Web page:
Agencies advance use of online social networking tools
- By Wyatt Kash
- Nov 01, 2007
Government agencies are moving well beyond the experimentation stage in adapting online social networking tools to advance internal collaboration and in reaching out to citizens. Efforts by the Centers for Disease Control, the Environmental Protection Agency, NASA and the intelligence community were among a number of working examples attracting public and private sector interest in Web 2.0 technologies at what is being billed as the largest Web 2.0 conference on the East Coast in Reston, Va., today.
Janice Nall, director of eMarketing at the Centers for Disease Control, highlighted the various ways CDC is reaching out to the public using social networking and communications methods techniques. Many of the tactics, she said, are viewed internally as pilot projects, but are clearly making an impact. Among them:
- eCards ' giving consumers ways to send greeting cards that share health related messages with family members.
- Podcasts ' CDC has downloaded more than half a million Podcasts this year featuring health related information.
- Virtual worlds ' CDC opened a virtual flu clinic on Whyville.net, a site that explains a wide range of topics for children. Nall said 135,000 individuals visited the clinic which led to 20,000 vaccinations in a six-week period. CDC is also expanding its presence in Second Life, beyond a gallery of posters, toward hosting virtual health workshops.
- Social networks ' The agency is establishing a new presence on MySpace beginning next week, Nall said, but is also concentrating on posting resources and application widgets on three other sites, eons.com (targeted at those over age 50), DailyStrength.org and sermo.com (a physician-centric site).
CDC is also concentrating new efforts in linking its experts with recognized bloggers in the health care field, testing e-game events and sending health alerts and local clinic information via mobile phones.
Meanwhile, Andrew Hoppin, director of NASA's Ames Research CoLab, showed how NASA is attempting to expand its research efforts collaboratively online using its own three-dimensional, virtual meeting space.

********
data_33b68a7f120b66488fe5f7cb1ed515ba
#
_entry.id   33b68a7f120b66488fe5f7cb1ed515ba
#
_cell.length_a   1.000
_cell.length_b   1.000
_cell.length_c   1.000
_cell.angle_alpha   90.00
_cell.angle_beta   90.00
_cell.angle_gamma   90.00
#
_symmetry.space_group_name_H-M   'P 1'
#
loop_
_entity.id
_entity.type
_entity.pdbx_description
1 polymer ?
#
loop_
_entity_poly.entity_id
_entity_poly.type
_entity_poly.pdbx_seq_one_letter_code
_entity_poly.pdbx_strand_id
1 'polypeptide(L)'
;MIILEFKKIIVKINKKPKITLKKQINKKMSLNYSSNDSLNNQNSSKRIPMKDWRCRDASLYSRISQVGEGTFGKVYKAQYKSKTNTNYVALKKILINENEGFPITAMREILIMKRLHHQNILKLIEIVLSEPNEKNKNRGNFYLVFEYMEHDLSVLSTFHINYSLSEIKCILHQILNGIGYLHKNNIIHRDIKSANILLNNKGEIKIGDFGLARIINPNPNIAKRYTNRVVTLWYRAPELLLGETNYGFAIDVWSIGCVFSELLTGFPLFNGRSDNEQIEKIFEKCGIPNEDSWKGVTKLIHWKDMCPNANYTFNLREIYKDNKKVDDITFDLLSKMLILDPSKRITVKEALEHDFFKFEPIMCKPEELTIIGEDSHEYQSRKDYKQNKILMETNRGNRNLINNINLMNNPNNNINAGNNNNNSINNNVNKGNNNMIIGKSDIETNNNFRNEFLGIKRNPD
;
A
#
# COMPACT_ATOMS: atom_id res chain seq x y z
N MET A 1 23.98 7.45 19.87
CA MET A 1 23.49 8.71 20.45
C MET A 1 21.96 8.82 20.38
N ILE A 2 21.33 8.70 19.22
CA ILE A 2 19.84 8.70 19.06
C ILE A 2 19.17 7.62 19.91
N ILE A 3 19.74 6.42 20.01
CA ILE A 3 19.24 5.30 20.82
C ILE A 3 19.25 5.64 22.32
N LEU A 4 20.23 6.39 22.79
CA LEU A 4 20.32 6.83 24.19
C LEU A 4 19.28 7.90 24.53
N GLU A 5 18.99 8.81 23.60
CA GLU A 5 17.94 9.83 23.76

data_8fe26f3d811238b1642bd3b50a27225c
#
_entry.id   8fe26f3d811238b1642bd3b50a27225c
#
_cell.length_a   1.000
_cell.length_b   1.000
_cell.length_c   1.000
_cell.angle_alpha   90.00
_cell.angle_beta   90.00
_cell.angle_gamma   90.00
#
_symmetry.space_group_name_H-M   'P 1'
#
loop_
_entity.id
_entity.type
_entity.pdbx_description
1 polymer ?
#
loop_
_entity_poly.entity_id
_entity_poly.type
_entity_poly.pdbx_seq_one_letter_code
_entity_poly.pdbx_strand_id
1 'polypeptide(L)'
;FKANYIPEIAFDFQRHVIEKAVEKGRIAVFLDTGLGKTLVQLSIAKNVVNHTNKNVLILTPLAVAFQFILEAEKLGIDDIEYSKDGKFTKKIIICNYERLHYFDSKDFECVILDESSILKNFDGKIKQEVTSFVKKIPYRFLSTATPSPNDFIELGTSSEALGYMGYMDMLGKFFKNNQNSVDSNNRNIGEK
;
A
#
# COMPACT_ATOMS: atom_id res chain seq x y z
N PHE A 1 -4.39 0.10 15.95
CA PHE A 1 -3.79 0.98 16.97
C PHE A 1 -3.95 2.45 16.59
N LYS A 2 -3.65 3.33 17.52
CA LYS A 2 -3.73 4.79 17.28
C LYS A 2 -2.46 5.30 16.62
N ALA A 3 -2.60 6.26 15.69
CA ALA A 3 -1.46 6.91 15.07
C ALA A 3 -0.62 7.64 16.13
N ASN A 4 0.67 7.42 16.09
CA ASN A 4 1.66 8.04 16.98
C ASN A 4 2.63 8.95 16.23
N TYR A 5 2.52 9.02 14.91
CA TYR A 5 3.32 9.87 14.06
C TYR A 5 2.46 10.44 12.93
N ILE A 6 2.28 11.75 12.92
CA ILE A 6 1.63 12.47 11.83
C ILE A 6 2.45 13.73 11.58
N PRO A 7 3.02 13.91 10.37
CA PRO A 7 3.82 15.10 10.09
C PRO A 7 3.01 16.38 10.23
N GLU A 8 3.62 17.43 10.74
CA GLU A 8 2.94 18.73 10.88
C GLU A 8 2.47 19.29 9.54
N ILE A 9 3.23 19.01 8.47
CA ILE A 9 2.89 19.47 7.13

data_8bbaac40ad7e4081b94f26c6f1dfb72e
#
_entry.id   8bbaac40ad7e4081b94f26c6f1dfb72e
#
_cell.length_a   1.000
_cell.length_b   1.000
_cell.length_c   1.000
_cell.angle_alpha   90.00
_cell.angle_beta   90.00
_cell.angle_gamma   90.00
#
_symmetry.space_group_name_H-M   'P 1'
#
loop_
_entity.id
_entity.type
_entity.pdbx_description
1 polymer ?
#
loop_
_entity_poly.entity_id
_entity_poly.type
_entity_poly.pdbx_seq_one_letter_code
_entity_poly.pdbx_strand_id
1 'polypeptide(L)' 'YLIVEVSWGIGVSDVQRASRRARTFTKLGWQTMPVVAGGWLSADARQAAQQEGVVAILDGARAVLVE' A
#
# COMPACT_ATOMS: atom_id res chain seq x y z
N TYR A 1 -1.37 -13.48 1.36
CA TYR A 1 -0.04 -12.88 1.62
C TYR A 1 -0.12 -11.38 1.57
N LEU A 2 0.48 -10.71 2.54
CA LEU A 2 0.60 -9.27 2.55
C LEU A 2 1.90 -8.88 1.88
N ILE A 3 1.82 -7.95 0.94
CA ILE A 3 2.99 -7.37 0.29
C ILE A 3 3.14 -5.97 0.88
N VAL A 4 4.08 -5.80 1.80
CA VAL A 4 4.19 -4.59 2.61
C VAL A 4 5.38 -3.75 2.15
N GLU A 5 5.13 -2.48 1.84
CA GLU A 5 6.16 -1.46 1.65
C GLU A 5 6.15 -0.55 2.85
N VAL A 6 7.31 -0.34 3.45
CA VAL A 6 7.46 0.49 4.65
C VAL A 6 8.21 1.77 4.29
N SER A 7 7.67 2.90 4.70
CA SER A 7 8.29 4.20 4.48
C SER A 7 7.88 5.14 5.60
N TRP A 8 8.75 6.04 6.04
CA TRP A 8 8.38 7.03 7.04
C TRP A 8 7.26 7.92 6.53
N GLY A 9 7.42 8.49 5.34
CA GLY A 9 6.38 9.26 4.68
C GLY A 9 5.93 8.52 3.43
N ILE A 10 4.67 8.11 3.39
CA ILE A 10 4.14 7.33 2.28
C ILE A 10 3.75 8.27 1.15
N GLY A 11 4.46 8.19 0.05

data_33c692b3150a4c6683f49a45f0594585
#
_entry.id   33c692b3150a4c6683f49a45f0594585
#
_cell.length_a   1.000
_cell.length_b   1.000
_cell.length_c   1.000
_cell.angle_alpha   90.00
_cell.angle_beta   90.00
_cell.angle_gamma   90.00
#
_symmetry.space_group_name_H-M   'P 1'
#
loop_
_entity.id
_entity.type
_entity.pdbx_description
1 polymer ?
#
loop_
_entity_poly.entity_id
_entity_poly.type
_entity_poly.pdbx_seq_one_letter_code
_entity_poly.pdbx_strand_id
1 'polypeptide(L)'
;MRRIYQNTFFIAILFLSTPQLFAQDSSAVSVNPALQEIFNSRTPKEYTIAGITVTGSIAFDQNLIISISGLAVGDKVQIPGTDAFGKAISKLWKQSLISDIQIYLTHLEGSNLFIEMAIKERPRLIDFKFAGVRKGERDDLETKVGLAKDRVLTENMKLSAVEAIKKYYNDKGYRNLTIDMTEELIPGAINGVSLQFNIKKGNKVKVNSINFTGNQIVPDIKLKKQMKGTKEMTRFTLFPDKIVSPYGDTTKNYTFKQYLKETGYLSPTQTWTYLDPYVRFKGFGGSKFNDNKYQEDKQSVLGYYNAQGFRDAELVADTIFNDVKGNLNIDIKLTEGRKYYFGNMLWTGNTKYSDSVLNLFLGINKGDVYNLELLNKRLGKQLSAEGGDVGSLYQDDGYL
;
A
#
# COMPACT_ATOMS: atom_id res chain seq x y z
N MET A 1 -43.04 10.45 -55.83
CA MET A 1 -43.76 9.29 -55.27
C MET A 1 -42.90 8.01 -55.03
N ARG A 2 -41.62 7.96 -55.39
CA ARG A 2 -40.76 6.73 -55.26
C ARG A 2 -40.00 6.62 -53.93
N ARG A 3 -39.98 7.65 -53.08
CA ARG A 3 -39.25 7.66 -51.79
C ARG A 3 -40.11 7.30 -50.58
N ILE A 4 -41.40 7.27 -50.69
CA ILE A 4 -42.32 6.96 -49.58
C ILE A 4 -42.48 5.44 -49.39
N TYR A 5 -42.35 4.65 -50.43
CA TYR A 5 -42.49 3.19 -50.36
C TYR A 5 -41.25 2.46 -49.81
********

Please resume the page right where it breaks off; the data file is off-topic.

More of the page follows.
'It's difficult to work with NASA if you don't have relationships and you're not in the social network (with NASA scientists),' Hoppin said. When efforts to build a physical collaboration facility in San Francisco foundered, the NASA research center decided to build a virtual center instead. The facility has allowed contributors to attend online conferences and briefings on a more frequent basis, without having to travel around the world, and has accelerated the exchange of scientific ideas, Hoppin said.
Chris Rasmussen, who leads support efforts for the U.S. Intelligence Community's Intellipedia program, spoke about the transforming role wikis, blogs, mashups and social information tagging are playing in government, and which some regard, are out in front of efforts in the private sector. The Intellipedia site now has 37,000 users ' including 20,000 working with top secret projects and 10,000 on classified projects, he said.
Rasmussen is among the emerging generation of information technology leaders in government advocating that government workers abandon e-mail and PowerPoint slide presentations in favor of online information posting, tagging and collaboration tools.
Interest in his group's intensive two-day training program has quickly begun to outstrip Rasmussen's ability to conduct classes in classroom settings, he said, and he is now exploring how to effectively conduct online training tutorials.
Brand Neimann, senior enterprise architect at the Environmental Protection Agency, and a long-time advocate of wikis and collaboration tools in government, noted that EPA Chief Information Officer Molly O'Neill and other members of the federal CIO Council are looking at the potential for incubating collaborative technologies to advance the work of federal agencies. He also responded to concerns about opening traditionally controlled environments to the world at large by noting three rules for government wikis worth following: People need to register their true identities; they need to post their qualifications; and 'trouble makers are dismissed rapidly.'
David C. Wyld, professor of management at Southeastern Louisiana University, and author of a recent report, 'The Blogging Revolution: Government in the Age of Web 2.0,' shared his advice with government executives in the audience on how best to get started blogging in the Web 2.0 era:
1. Define yourself and your purpose
2. Do it yourself
3. Make a time commitment
4. Be regular
5. Be generous
6. Need a 'hard hide' - be able to take criticism
7. Spell check
8. Don't give too much information
9. Consider multimedia (we're moving away from text only content)
10. Be a student of blogging.
The Web 2.0 for Business conference was conducted by Potomac Executive Biz and drew more than 800 attendees, making it the largest conference on the topic on the east coast, said Jim Garretson, ExecutiveBiz president.
Wyatt Kash served as chief editor of GCN (October 2004 to August 2010) and also of Defense Systems (January 2009 to August 2010). He currently serves as Content Director and Editor at Large of 1105 Media.